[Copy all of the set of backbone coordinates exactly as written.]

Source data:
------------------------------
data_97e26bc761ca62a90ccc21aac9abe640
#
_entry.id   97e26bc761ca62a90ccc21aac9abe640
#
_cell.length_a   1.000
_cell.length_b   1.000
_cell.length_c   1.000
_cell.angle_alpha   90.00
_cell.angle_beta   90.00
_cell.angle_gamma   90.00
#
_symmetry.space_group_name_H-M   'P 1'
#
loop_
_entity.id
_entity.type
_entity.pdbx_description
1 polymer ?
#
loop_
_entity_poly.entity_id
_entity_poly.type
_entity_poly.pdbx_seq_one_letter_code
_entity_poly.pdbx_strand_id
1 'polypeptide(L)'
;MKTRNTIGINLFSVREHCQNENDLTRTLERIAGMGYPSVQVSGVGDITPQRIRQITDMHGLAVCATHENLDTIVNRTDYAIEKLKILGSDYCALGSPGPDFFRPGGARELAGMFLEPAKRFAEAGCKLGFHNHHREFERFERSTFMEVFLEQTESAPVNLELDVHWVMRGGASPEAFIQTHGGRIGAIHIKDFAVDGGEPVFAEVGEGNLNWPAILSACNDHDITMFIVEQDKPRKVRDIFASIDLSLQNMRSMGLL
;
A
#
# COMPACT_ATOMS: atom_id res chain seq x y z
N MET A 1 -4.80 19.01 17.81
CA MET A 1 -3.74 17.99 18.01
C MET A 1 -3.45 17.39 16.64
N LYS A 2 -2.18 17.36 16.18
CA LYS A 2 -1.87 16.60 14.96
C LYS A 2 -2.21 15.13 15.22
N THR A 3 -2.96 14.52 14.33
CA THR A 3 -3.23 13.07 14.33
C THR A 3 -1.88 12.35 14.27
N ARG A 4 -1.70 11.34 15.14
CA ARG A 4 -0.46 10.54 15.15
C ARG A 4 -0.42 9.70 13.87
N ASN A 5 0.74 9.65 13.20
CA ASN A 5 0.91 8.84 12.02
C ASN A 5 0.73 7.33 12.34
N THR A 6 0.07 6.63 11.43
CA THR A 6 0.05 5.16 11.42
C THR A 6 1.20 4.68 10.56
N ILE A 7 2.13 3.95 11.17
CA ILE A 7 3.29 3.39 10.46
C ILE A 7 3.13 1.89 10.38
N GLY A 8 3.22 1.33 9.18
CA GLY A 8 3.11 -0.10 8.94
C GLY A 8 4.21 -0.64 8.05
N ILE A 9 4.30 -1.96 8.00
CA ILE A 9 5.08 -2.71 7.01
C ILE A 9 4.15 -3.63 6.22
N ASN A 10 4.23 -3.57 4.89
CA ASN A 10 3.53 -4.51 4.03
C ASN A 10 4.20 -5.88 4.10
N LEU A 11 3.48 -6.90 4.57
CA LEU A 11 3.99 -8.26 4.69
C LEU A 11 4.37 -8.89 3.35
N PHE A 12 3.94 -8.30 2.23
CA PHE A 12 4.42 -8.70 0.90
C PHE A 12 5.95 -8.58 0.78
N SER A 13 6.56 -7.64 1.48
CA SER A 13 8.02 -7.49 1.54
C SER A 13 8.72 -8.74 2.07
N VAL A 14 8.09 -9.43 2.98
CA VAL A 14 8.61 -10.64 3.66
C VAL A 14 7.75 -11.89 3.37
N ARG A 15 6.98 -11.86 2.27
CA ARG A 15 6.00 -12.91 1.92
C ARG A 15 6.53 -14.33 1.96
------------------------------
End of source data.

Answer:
data_97e26bc761ca62a90ccc21aac9abe640
#
_entry.id   97e26bc761ca62a90ccc21aac9abe640
#
_cell.length_a   1.000
_cell.length_b   1.000
_cell.length_c   1.000
_cell.angle_alpha   90.00
_cell.angle_beta   90.00
_cell.angle_gamma   90.00
#
_symmetry.space_group_name_H-M   'P 1'
#
loop_
_entity.id
_entity.type
_entity.pdbx_description
1 polymer ?
#
loop_
_entity_poly.entity_id
_entity_poly.type
_entity_poly.pdbx_seq_one_letter_code
_entity_poly.pdbx_strand_id
1 'polypeptide(L)'
;MKTRNTIGINLFSVREHCQNENDLTRTLERIAGMGYPSVQVSGVGDITPQRIRQITDMHGLAVCATHENLDTIVNRTDYAIEKLKILGSDYCALGSPGPDFFRPGGARELAGMFLEPAKRFAEAGCKLGFHNHHREFERFERSTFMEVFLEQTESAPVNLELDVHWVMRGGASPEAFIQTHGGRIGAIHIKDFAVDGGEPVFAEVGEGNLNWPAILSACNDHDITMFIVEQDKPRKVRDIFASIDLSLQNMRSMGLL
;
A
#
# COMPACT_ATOMS: atom_id res chain seq x y z
N MET A 1 -4.80 19.01 17.81
CA MET A 1 -3.74 17.99 18.01
C MET A 1 -3.45 17.39 16.64
N LYS A 2 -2.18 17.36 16.18
CA LYS A 2 -1.87 16.60 14.96
C LYS A 2 -2.21 15.13 15.22
N THR A 3 -2.96 14.52 14.33
CA THR A 3 -3.23 13.07 14.33
C THR A 3 -1.88 12.35 14.27
N ARG A 4 -1.70 11.34 15.14
CA ARG A 4 -0.46 10.54 15.15
C ARG A 4 -0.42 9.70 13.87
N ASN A 5 0.74 9.65 13.20
CA ASN A 5 0.91 8.84 12.02
C ASN A 5 0.73 7.33 12.34
N THR A 6 0.07 6.63 11.43
CA THR A 6 0.05 5.16 11.42
C THR A 6 1.20 4.68 10.56
N ILE A 7 2.13 3.95 11.17
CA ILE A 7 3.29 3.39 10.46
C ILE A 7 3.13 1.89 10.38
N GLY A 8 3.22 1.33 9.18
CA GLY A 8 3.11 -0.10 8.94
C GLY A 8 4.21 -0.64 8.05
N ILE A 9 4.30 -1.96 8.00
CA ILE A 9 5.08 -2.71 7.01
C ILE A 9 4.15 -3.63 6.22
N ASN A 10 4.23 -3.57 4.89
CA ASN A 10 3.53 -4.51 4.03
C ASN A 10 4.20 -5.88 4.10
N LEU A 11 3.48 -6.90 4.57
CA LEU A 11 3.99 -8.26 4.69
C LEU A 11 4.37 -8.89 3.35
N PHE A 12 3.94 -8.30 2.23
CA PHE A 12 4.42 -8.70 0.90
C PHE A 12 5.95 -8.58 0.78
N SER A 13 6.56 -7.64 1.48
CA SER A 13 8.02 -7.49 1.54
C SER A 13 8.72 -8.74 2.07
N VAL A 14 8.09 -9.43 2.98
CA VAL A 14 8.61 -10.64 3.66
C VAL A 14 7.75 -11.89 3.37
N ARG A 15 6.98 -11.86 2.27
CA ARG A 15 6.00 -12.91 1.92
C ARG A 15 6.53 -14.33 1.96